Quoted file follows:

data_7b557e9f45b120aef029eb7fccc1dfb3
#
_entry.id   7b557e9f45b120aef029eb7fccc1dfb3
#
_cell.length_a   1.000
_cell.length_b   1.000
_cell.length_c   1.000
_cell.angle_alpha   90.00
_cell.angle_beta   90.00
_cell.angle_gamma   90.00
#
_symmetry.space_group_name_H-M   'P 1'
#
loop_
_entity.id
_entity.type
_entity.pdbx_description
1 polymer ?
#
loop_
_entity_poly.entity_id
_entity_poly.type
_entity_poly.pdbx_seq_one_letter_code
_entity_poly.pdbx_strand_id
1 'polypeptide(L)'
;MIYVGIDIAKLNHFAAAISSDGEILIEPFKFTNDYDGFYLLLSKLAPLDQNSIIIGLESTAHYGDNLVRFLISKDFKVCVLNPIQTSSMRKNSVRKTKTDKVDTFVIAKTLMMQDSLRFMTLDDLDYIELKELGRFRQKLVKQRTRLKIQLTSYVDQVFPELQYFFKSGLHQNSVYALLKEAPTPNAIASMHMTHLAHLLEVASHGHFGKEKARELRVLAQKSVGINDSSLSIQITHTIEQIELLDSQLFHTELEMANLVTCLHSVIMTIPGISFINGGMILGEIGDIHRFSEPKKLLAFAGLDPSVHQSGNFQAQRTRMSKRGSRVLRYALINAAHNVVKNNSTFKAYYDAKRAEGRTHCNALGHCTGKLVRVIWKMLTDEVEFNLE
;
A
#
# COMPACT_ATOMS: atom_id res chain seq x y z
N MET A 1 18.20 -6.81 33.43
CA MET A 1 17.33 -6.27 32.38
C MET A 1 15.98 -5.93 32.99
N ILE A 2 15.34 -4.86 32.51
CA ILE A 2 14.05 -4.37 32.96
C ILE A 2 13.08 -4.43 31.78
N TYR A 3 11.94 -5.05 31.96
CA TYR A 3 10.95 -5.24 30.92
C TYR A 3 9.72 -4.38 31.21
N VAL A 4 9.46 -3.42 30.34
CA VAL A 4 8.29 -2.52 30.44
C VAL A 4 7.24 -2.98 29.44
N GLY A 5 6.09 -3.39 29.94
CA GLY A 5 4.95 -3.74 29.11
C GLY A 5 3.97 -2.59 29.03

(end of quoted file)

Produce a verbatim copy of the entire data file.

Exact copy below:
data_7b557e9f45b120aef029eb7fccc1dfb3
#
_entry.id   7b557e9f45b120aef029eb7fccc1dfb3
#
_cell.length_a   1.000
_cell.length_b   1.000
_cell.length_c   1.000
_cell.angle_alpha   90.00
_cell.angle_beta   90.00
_cell.angle_gamma   90.00
#
_symmetry.space_group_name_H-M   'P 1'
#
loop_
_entity.id
_entity.type
_entity.pdbx_description
1 polymer ?
#
loop_
_entity_poly.entity_id
_entity_poly.type
_entity_poly.pdbx_seq_one_letter_code
_entity_poly.pdbx_strand_id
1 'polypeptide(L)'
;MIYVGIDIAKLNHFAAAISSDGEILIEPFKFTNDYDGFYLLLSKLAPLDQNSIIIGLESTAHYGDNLVRFLISKDFKVCVLNPIQTSSMRKNSVRKTKTDKVDTFVIAKTLMMQDSLRFMTLDDLDYIELKELGRFRQKLVKQRTRLKIQLTSYVDQVFPELQYFFKSGLHQNSVYALLKEAPTPNAIASMHMTHLAHLLEVASHGHFGKEKARELRVLAQKSVGINDSSLSIQITHTIEQIELLDSQLFHTELEMANLVTCLHSVIMTIPGISFINGGMILGEIGDIHRFSEPKKLLAFAGLDPSVHQSGNFQAQRTRMSKRGSRVLRYALINAAHNVVKNNSTFKAYYDAKRAEGRTHCNALGHCTGKLVRVIWKMLTDEVEFNLE
;
A
#
# COMPACT_ATOMS: atom_id res chain seq x y z
N MET A 1 18.20 -6.81 33.43
CA MET A 1 17.33 -6.27 32.38
C MET A 1 15.98 -5.93 32.99
N ILE A 2 15.34 -4.86 32.51
CA ILE A 2 14.05 -4.37 32.96
C ILE A 2 13.08 -4.43 31.78
N TYR A 3 11.94 -5.05 31.96
CA TYR A 3 10.95 -5.24 30.92
C TYR A 3 9.72 -4.38 31.21
N VAL A 4 9.46 -3.42 30.34
CA VAL A 4 8.29 -2.52 30.44
C VAL A 4 7.24 -2.98 29.44
N GLY A 5 6.09 -3.39 29.94
CA GLY A 5 4.95 -3.74 29.11
C GLY A 5 3.97 -2.59 29.03